The engineering world has exploded with recent interest in the craft of origami. This traditional art form most often associated with Japan has become fertile ground for inspiration of devices with applications ranging from medicine to aerospace. What is it about origami that makes it attractive, and why is the origami revolution occurring now? This talk will present an overview of the prominent figures and applications that are currently driving innovation in the field. Engineers and artists alike have come together to develop new techniques that take the practice from paper curiosities to practical engineered devices and systems. Foldable tools are now entering the human body during minimally invasive surgery, and foldable optical structures are being designed for the next generation of space-based telescopes. Mathematicians, material scientists, roboticists, architects, and mechanical designers are all investigating classical origami patterns and inventing new ones, benefiting from the insights and craftsmanship of partnering artist. The resulting software tools are accessible by engineers, tinkerers, and artists alike, some of who then leverage laminated manufacturing techniques to fabricate fully operational systems with embedded electrical components and smart material actuation. While engineering is often influenced by external disciplines, such as biology or aesthetics, the melding of engineering and origami has been uniquely synergistic. The interaction of scientists and artists has mutually benefited both sides: beyond the novel advancements in engineering, the artists themselves are taking back the numerical tools and material innovations, using them to produce revolutionary pieces of balanced complexity and elegance.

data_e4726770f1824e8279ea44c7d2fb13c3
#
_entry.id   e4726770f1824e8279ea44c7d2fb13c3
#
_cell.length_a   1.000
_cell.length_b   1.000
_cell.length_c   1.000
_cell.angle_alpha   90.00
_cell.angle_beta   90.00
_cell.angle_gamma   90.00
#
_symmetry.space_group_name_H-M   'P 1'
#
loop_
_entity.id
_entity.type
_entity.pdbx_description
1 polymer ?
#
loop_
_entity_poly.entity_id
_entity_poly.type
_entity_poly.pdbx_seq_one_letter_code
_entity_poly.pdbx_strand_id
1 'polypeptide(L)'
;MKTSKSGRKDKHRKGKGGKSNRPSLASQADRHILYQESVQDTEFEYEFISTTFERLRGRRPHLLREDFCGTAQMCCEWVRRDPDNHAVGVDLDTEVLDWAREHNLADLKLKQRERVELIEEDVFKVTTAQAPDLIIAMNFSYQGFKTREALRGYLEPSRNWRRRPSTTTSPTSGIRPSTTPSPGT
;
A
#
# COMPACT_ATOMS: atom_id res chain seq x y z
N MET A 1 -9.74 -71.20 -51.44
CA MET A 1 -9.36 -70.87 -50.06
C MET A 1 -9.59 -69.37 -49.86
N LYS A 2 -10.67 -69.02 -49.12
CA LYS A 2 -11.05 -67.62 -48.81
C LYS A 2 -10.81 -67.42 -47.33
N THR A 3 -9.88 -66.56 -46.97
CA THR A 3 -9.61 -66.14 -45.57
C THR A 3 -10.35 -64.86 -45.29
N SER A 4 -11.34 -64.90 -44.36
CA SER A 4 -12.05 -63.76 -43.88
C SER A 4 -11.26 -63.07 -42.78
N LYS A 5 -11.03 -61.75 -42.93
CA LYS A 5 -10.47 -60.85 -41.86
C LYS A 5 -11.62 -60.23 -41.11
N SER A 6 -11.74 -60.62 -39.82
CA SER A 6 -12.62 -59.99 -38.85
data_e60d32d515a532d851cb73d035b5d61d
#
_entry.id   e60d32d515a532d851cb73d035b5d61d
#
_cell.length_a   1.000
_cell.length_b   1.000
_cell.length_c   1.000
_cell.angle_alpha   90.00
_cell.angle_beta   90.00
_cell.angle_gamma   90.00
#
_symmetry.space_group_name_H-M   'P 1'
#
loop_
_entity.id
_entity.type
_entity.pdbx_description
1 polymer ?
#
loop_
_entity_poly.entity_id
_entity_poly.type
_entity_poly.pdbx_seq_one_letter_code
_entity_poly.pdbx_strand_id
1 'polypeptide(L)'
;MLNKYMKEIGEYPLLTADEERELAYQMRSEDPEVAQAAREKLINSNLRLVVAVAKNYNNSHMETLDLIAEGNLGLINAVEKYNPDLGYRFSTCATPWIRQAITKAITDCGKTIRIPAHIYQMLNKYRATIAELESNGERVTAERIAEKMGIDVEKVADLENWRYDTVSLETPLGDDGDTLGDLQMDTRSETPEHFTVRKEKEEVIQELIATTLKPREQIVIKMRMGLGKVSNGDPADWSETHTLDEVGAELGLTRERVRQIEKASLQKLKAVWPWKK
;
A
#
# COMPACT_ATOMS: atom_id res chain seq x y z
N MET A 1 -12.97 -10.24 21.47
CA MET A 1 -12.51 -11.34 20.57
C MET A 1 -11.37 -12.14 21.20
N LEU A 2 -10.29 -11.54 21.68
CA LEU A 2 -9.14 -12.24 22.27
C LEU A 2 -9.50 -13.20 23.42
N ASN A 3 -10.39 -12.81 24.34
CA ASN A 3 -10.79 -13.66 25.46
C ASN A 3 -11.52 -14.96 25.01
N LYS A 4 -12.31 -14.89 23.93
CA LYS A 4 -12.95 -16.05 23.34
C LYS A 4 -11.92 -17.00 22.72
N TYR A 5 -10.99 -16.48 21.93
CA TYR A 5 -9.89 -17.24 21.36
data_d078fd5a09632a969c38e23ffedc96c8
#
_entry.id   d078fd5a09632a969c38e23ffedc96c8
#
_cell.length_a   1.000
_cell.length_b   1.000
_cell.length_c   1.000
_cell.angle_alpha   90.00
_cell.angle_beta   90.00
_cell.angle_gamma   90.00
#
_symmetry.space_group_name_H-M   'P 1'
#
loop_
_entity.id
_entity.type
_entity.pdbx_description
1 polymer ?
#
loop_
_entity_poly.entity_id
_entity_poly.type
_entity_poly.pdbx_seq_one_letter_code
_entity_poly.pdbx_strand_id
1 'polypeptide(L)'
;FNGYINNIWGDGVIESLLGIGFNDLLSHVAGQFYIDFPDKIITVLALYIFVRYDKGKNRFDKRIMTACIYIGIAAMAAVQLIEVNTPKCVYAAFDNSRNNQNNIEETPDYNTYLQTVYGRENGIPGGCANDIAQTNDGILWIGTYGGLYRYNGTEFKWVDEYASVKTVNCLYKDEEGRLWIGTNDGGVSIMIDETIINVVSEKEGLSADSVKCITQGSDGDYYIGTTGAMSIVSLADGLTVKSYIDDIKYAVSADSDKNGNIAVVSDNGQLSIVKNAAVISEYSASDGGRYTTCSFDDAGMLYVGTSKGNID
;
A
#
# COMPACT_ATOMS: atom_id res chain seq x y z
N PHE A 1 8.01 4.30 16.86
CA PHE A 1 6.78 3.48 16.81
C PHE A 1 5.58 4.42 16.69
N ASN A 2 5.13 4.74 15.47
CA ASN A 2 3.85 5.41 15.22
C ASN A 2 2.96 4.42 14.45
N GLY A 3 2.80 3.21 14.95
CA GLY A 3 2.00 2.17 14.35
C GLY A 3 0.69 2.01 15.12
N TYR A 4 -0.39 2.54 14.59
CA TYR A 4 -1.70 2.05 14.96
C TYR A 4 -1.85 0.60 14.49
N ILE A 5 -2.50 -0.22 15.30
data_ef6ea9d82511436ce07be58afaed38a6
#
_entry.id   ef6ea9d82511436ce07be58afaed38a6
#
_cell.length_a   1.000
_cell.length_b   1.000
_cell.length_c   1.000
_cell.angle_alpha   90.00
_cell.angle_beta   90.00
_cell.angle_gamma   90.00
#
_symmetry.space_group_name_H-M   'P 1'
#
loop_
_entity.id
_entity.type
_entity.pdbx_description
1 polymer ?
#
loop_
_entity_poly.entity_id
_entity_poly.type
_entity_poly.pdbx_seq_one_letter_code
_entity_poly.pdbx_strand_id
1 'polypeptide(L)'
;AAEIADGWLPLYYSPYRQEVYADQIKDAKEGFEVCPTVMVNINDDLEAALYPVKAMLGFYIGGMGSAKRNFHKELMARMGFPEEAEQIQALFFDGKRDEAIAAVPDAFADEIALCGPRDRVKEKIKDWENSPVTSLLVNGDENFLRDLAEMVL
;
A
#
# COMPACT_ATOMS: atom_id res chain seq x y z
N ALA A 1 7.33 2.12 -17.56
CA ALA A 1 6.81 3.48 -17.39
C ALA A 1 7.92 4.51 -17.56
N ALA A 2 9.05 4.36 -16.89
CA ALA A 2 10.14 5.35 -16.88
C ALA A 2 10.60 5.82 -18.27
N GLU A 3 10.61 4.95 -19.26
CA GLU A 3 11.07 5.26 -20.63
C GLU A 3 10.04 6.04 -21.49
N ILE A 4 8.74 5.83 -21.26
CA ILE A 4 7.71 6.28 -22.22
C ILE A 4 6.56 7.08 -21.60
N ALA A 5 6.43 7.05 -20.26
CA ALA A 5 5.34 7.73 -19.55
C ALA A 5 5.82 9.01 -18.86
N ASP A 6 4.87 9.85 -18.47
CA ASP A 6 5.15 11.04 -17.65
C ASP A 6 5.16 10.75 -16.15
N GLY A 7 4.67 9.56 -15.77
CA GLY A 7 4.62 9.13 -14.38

Brian Trease, "Origami-inspired engineering: from minimally invasive surgery to exoplanet exploration (Conference Presentation)," Proc. SPIE 10594, Electroactive Polymer Actuators and Devices (EAPAD) XX, 1059403 (Presented at SPIE Smart Structures and Materials + Nondestructive Evaluation and Health Monitoring: March 05, 2018; Published: 27 March 2018); https://doi.org/10.1117/12.2303739.5758614576001.
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